ANZ will have to compensate two million customers who have been over charged or ripped off in some way, the financial services royal commission has heard.
CEO Shayne Elliott told the commission on Wednesday that “if we look at all remediations that are underway, the total number of accounts affected is approaching two million”.
Some of these customers had been remediated already and some would be double counted because they had been hit by more than one legal breach, but overall Mr Elliott said compensation would total “in the hundreds of millions of dollars”.
The commission heard that ANZ had already missed two deadlines – to rebate trail commissions to about 6000 customers, and to reimburse adviser services fees incorrectly deducted from the accounts of about 3000 customers.
Reimbursement for account errors had also fallen behind and deadlines for remediation of all these issues by mid-July had not been met.
Mr Elliot said the remediations would be paid by early next year. Despite falling behind, he insisted ANZ was “on track” with the issue.
ANZ was also shown to be a laggard among an Australian banking system that was woefully slow in reporting legal breaches to regulators and remediating customers. Counsel assistant Rowena Orr quoted from an ASIC report that found Australian banks had taken an average of 1517 days, or over four years, to identify and report legal breaches in dealings with customers.
ANZ ‘s average was also 1517 days and Mr Elliott acknowledged that “it’s clearly unacceptable and it’s not right”.
The commission also heard banks took an average of 150 days after beginning investigations to lodge a breach report with regulators when the Corporations Act demanded this happen within 10 days.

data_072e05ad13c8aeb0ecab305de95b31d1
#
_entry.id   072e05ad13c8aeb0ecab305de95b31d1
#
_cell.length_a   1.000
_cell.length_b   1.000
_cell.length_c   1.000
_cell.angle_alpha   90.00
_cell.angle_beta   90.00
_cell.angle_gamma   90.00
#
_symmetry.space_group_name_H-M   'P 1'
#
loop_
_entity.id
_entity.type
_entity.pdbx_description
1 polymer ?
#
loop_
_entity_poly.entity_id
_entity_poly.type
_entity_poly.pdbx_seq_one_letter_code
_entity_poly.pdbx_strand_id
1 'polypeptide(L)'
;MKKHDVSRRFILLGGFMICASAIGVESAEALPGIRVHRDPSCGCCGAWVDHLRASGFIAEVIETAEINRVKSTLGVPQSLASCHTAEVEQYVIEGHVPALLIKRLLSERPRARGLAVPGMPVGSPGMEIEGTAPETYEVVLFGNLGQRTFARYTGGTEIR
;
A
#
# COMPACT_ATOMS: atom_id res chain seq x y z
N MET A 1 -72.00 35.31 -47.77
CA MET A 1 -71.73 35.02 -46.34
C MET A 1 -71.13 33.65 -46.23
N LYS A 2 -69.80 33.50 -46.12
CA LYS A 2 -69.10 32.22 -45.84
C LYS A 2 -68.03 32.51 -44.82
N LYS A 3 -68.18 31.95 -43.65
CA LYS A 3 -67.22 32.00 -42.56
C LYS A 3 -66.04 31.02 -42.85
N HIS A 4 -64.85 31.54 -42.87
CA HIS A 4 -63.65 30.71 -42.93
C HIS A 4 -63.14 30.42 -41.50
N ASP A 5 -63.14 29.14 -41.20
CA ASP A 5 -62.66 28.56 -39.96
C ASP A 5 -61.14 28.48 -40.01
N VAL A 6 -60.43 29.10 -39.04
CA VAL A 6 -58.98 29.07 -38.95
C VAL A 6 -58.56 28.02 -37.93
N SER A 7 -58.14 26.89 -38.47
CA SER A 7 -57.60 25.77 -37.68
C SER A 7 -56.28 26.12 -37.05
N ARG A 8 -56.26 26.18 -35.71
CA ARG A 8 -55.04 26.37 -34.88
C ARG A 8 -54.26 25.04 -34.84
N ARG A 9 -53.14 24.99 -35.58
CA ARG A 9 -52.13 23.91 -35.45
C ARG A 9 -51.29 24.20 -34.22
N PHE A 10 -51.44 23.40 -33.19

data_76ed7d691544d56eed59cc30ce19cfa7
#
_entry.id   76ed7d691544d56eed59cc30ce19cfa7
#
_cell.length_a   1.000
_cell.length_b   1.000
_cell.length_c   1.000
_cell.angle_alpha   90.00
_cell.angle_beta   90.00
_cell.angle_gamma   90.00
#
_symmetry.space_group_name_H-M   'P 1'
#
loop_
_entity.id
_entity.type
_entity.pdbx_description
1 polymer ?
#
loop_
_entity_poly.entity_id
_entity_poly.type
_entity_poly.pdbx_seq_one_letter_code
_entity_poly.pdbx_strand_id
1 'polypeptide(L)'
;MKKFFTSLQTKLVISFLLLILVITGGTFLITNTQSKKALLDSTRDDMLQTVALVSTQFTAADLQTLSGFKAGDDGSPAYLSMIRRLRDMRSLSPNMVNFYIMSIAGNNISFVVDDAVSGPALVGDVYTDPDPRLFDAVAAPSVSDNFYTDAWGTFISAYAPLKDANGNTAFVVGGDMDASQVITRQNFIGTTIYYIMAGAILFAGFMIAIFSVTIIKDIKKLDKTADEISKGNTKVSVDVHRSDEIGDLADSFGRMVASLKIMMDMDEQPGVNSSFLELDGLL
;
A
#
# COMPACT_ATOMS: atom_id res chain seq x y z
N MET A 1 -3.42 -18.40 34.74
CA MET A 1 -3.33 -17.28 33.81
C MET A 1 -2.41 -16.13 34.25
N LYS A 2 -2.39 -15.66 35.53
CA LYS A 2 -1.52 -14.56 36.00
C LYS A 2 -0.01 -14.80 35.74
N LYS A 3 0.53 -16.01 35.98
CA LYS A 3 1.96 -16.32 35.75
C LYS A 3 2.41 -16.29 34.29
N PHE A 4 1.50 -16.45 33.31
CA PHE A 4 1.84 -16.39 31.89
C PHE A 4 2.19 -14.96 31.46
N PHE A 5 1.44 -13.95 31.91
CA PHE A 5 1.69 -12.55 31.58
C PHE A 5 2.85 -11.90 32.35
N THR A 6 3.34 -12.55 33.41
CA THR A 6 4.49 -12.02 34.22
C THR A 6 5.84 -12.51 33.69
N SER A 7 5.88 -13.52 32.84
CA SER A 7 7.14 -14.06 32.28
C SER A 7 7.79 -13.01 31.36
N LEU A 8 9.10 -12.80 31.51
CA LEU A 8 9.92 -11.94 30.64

Ms Orr pointed out that ANZ was “an outlier” here as well. ANZ took an average of 198 days while CBA took 104 days, NAB 139 days, Westpac 165 days and AMP 69 days.
Mr Elliott said the bank had waited until it knew the full extent of the misconduct in the past before beginning remediation. From now on the bank had committed itself to remediating “in tranches” as it investigates, he said.
ANZ has closed 110 branches in the last decade with the speed of closures seemingly increasing. Mr Elliott said in the current calendar year the bank had closed about 35 branches and last year the figure had been between 30 and 50.
The figures were gross and did not include new branch openings. But there was increasing pressure on branches and those that were closed had experienced a decline in patronage of about 20 per cent to 30 per cent, he said.
“What do people do in branches? Much of it is related to cash, either deposits or withdrawals. So what we’re seeing is a significant fundamental in traffic in our shops, if you will.
“So, essentially, we are confronted with a dilemma where we have shops and a distribution network with less and less people in it, and, therefore, at some point they become uneconomic.”
Increased use of internet banking and mortgage brokers meant that only 33 per cent of mortgages were now sourced in branches with the others going through mortgage brokers or mobile bankers who came to the client, he said.
The bank was in the process of developing systems that would not allow people to use credit cards for gaming payments of their limits were more than 85 per cent drawn down, he said.